78.6% of Romney's Tweets Were Negative.
London, UK (PRWEB UK) 6 November 2012
Data collected from social media giant Twitter could suggest that President Barack Obama has the edge over Republican challenger Mitt Romney in the crucial swing state of Ohio, which could provide a massive boost to his chances of securing a second term in tomorrow’s US presidential election.
The state of Ohio has long been considered an important asset in the battle for the White House, since the winner of Ohio, often goes on to win the election. With one day of frantic campaigning to go before the 6 November election, an apparently greater popularity on Twitter could suggest that the incumbent president could secure this important swing state, and edge into the lead of a close race.
According to data compiled by Hit Search Reputation Management Software, Twitter users favour President Obama in the run in. If this popularity manifested itself in Ohio voting figures, the president would see off the challenge of Senator Romney in this key battleground.
From 1 November until 4 November 2012, the all new Hit Search Reputation Management Software recorded tweets, originating from Ohio, which mentioned either President Obama or Senator Romney; and also whether or not this mention could be considered to be positive or negative toward the candidate.
The figures show that while marginally more users mentioned Mitt Romney in their tweets, the overwhelming majority of these mentions carried negative connotations. An incredible 31,301 mentions of Romney were recorded over the four day period, with more than 10,000 tweets recorded on 3 November alone. On average, 7,825.25 tweets mentioned Romney each day, but of this number, a whopping 78.6% had bad things to say; with just 21.4% of tweets recorded as being positive.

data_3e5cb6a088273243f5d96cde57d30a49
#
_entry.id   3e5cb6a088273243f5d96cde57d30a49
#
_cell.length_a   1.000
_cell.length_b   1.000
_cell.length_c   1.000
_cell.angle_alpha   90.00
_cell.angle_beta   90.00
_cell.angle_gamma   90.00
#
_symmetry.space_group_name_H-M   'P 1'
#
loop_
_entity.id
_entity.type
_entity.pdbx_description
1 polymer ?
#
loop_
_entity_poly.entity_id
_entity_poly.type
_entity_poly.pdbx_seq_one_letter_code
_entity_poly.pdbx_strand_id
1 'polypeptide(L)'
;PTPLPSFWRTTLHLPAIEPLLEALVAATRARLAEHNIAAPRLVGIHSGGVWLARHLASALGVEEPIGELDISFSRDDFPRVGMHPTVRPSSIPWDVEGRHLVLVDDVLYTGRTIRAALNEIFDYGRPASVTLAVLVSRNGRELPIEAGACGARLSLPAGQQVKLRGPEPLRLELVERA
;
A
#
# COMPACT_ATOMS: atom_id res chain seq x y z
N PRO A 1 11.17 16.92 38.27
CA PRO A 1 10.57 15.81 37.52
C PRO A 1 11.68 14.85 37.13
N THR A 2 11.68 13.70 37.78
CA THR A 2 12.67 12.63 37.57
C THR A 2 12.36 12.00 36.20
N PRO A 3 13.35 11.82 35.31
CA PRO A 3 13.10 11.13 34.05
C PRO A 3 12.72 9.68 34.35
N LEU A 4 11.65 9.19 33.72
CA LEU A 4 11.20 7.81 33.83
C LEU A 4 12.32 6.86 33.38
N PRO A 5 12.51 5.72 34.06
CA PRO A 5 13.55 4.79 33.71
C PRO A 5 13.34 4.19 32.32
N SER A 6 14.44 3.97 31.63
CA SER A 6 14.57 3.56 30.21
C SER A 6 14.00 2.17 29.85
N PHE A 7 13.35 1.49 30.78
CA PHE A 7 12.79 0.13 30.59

In contrast, mentions of President Obama from Ohio never exceeded 10,000, and over the four day period only 29,608 tweets were recorded; an average of 7,402 mentions per day. But of this number, a marginally greater percentage of tweets were positive. A total of 24.6% of tweets showed support for the most powerful man in the world, leaving 75.4% to criticise the president. This is still more than three quarters negative, but is an improvement on Mr Romney’s Twitter popularity rating in Ohio.
There are a number of reasons why President Obama could be favoured in Ohio at this late stage of the race. In a campaign rally in Cincinnati, Ohio, the President pointed to the success of his regime in halving the Ohio unemployment rate. It is also believed that the President enjoyed a poll boost for his handling of the Superstorm Sandy disaster.
But the incumbent hasn’t had things all his own way in Ohio, not least since established Ohio Democrat James Stanton voiced his support for the Republican challenger Romney. The race remains too close to call and stands to be the smallest margin of victory in recent memory.
But if recent Twitter activity suggests marginally greater popularity for Obama, the battle for the state of Ohio could prove to be a deciding factor in this enthralling political contest.
The Hit Search Reputation Management Service can capture any brand’s “buzz” and divide it into positive and negative opinion. By searching billions of information sources, such as blogs, message boards, forums, news sites, (as well as social media giants Twitter, Facebook and Google+) this innovative reputation management service provides the most in-depth, real-time knowledge available to a brand.